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It's a fact - African Americans live sicker and die younger than any other ethnic group in the nation.  There is a huge disparity in healthcare between Blacks and Whites, and on the next Another View we will examine why this disparity exists and what can be done to prevent it.  We will also share clips from  a new documentary called "The Skin You're In", featuring Another View's Round Table pundit Wil LaVeist as a principal filmmaker, along with filmmaker Thomas LaVeist, Ph.D., the William C.and Nancy F. Richardson professor in Health Policy and Director of the Hopkins Center for Health Disparities Solutions at the Johns Hopkins Bloomberg School of Public Health. Join host Barbara Hamm Lee and co-host, cardiologist Dr. Keith Newby, for the next Another View on Health, Friday, May 20 at noon on 89.5 WHRV-FM or stream us live on this blog!

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We all know the obvious signs of  child abuse when we see it...whelps from harse beatings, cigarette burns, starvation, a filthy living environment.  But what about the subtle things...a disciplinary smack on the bottom, or yelling at your child when he/she does something wrong...is that also child abuse?  And why is it that African American children are almost twice as likely to suffer from abuse than white children?  On the next Another View we'll get some answers from Dr. Michelle Clayton, a child abuse expert with CHKD, and Natasha Knight, a child advocate with Portsmouth CASA.  Plus, Lisa Godley tells the story of artist and comic book creator Kevin Roberts!  Join us for Another View on Health, with Cardiologist Dr. Keith Newby, Friday, April 22 at noon on 89.5 WHRV-FM or stream us live on this blog!

 

 

Thousands of AKA’s convene in Hampton Roads

If you notice a lot of pink and green in the area this week it’s because the ladies of Alpha Kappa Alpha Sorority, Inc. are in town for their  regional conference. Hear what Mid-Atlantic Regional Director Joyce Henderson says sorority members and the public can expect this week!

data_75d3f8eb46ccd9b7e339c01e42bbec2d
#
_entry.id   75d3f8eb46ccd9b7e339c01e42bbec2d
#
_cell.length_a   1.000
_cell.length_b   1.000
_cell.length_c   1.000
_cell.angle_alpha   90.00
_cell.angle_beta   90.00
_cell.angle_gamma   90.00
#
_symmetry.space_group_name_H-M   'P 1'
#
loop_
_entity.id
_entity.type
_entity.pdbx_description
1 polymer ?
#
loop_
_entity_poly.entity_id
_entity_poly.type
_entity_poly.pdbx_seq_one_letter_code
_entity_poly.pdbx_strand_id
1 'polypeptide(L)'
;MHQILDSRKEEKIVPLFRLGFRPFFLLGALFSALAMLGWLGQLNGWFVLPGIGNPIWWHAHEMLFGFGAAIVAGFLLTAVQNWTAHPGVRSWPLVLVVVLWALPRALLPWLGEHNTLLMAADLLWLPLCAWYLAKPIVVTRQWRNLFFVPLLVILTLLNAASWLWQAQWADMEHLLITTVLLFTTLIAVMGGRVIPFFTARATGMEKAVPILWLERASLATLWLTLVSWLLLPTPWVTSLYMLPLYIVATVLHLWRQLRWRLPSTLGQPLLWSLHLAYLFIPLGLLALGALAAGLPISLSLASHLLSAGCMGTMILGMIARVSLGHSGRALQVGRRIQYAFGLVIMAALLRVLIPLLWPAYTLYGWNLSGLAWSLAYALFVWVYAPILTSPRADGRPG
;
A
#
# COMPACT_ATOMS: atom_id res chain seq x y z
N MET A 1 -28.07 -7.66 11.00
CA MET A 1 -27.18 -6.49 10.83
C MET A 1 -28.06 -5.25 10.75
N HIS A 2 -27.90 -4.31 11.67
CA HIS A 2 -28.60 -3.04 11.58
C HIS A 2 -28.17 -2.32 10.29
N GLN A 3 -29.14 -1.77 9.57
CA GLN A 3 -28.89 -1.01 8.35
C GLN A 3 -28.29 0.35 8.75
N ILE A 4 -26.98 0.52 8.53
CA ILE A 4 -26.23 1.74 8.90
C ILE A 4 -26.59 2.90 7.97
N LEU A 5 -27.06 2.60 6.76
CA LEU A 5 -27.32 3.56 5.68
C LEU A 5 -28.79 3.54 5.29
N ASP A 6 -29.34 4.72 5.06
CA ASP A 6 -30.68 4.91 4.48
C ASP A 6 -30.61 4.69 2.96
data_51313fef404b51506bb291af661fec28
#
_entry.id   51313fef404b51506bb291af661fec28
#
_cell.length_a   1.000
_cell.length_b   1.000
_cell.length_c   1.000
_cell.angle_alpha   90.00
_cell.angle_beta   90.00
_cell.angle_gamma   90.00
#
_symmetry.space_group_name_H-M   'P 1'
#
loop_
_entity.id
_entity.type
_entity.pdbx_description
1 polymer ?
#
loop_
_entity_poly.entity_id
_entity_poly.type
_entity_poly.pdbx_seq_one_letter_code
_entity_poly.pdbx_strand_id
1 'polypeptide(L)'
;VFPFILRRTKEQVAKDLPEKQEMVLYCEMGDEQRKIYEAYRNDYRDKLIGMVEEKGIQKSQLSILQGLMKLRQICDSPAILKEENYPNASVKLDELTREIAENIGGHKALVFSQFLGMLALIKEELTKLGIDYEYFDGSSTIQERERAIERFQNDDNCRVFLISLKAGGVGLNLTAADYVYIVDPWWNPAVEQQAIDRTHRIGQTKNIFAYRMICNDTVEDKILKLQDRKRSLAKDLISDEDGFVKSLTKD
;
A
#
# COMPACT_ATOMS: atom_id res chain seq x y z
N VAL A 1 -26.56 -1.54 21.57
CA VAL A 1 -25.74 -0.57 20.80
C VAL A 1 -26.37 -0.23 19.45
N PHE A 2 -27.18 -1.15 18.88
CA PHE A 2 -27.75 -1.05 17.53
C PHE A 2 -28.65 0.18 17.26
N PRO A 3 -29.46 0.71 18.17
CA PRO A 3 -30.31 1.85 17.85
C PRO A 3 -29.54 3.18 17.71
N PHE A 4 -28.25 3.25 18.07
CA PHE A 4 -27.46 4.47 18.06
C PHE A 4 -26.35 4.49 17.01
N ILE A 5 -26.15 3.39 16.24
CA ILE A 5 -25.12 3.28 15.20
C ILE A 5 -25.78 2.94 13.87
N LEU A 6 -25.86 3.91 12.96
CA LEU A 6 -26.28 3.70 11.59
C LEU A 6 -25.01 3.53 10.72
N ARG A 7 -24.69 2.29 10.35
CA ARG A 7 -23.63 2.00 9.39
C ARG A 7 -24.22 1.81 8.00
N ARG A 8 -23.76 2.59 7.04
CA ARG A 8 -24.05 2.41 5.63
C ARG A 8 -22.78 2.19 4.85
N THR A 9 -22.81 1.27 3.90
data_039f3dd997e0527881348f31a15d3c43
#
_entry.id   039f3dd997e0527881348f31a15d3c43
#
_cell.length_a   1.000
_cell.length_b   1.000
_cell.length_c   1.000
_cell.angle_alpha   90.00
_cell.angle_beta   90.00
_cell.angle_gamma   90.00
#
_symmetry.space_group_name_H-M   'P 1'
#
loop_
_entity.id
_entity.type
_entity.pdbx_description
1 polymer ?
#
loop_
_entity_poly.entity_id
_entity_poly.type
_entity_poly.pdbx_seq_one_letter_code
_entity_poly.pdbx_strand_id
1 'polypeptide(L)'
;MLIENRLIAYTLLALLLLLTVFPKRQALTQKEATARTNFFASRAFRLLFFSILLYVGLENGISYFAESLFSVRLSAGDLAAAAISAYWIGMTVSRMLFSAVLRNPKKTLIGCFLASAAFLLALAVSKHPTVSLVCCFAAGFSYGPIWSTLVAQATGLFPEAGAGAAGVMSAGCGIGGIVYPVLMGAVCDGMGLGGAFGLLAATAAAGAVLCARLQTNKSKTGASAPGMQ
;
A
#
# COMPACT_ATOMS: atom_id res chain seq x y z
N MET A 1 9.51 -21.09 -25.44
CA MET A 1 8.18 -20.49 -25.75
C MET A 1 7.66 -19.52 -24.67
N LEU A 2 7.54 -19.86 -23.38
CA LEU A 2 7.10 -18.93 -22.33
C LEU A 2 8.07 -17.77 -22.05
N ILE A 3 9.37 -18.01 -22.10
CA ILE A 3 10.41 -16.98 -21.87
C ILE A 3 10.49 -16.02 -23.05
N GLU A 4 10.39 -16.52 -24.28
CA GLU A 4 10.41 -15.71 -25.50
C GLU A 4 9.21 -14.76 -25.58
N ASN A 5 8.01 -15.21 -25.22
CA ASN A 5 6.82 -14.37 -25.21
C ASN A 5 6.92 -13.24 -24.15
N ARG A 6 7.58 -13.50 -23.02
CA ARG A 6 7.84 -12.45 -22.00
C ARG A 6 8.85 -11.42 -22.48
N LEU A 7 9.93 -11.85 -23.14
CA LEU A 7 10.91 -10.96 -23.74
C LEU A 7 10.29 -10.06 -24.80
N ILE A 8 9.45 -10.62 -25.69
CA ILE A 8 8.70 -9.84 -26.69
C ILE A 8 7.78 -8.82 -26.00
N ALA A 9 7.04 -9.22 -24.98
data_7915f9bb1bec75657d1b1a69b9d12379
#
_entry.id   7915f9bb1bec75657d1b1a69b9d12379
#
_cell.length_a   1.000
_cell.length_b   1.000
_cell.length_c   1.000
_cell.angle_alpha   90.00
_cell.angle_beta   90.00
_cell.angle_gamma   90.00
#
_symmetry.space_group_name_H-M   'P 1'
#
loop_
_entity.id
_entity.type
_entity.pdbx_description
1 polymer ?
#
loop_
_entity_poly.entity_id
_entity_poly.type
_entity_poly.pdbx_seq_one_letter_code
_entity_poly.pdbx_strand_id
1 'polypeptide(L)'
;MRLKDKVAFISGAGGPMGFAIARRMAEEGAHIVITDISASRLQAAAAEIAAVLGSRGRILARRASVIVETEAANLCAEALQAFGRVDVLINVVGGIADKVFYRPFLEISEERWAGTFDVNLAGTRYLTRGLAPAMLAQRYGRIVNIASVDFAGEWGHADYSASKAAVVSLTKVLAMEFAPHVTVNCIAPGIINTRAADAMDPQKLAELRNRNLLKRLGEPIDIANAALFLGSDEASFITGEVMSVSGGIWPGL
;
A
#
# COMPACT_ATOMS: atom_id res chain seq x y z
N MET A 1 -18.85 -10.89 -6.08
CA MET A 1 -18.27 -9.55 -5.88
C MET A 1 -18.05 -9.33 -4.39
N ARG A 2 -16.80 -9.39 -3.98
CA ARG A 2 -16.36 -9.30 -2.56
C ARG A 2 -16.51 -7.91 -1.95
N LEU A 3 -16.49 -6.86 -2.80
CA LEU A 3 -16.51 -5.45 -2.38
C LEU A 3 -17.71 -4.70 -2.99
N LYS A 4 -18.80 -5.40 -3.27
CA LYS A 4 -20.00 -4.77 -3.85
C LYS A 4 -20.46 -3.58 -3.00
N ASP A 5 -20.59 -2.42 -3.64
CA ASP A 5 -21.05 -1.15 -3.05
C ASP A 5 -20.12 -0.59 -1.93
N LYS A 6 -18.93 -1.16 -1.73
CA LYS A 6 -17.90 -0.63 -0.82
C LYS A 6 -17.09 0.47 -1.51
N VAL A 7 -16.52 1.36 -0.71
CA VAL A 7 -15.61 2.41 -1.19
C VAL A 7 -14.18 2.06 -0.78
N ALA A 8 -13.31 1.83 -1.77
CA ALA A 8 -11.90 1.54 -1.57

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Another View Prince Tribute

 

 

 

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The late Maurice White, lead singer of musical giant Earth, Wind and Fire, was diagnosed in 1992 with Parkinson's Disease.  Muhammad Ali was diagnosed in 1984 and continues to live with this disease that has no cure.  These are two prominent African Americans struck by Parkinson's - a disorder of the central nervous system that affects movement, often including tremors, and often goes undiagnosed for years after its onslaught.   Today there is no cure for Parkinson's, but there are medications to help with the symptoms and research to find answers about the disease.  On the next Another View on Health, we'll talk about Parkinson's Disease with neurologist Dr. Carmen Fuentes, who specializes in treatment of the disease, along with Larry Dumville, a retired attorney with Parkinson's, and Don Bradway, Chair of the Advisory Board for American Parkinson's Disease Association, Hampton Roads.  Join guest host, cardiologist Dr. Keith Newby and host Barbara Hamm Lee as we discuss Parkinson's Disease on the next Another View, Friday, March 25 at noon on 89.5 WHRV-FM or stream us live on this blog!

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So you've had a bit of chest pain and because you are aware of the symptoms of heart disease, you go to your cardiologist to check things out.  You get a stress test, and things come out "fine".  But you still have pain - now what do you do?  How hard do you push for additional testing?  What are the proper procedures that you should ask about?  Just how do you diagnose heart disease anyway?  On the next Another View on Health, Cardiologist Dr. Keith Newby joins us with answers to these and other questions you have about heart health.  Plus, Lisa Godley shares the history of the Hunton YMCA as part of our celebration of Black History Month.  It's all on Another View, Friday, February 26 at noon on 89.5 WHRV-FM or stream us live on this blog!

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PBS and WHRO-TV 15 are proud to present "Mercy Street" - a six part series beginning Sunday, January 17 that is the first American drama to air on PBS in more than a decade.  Filmed on location in Virginia, "Mercy Street" follows the lives of two volunteer nurses on opposing sides of the Civil War.  Inspired by memoirs and letters from real doctors and nurse volunteers at Mansion House Hospital in Alexandria, this drama reveals the stories of those struggling to save lives while managing their own hardships.  On the next Another View on Health, we'll explore the history of medicine and health care during the Civil War with historians Dr. Cassandra Newby-Alexander of Norfolk State University,and Audrey Davis, director of the Alexandria Black History Museum, along with cardiologist Dr. Keith NewbyIt's all on Another View on Health, Friday, January 15 at noon on 89.5 WHRV-FM, or stream us live on this blog!

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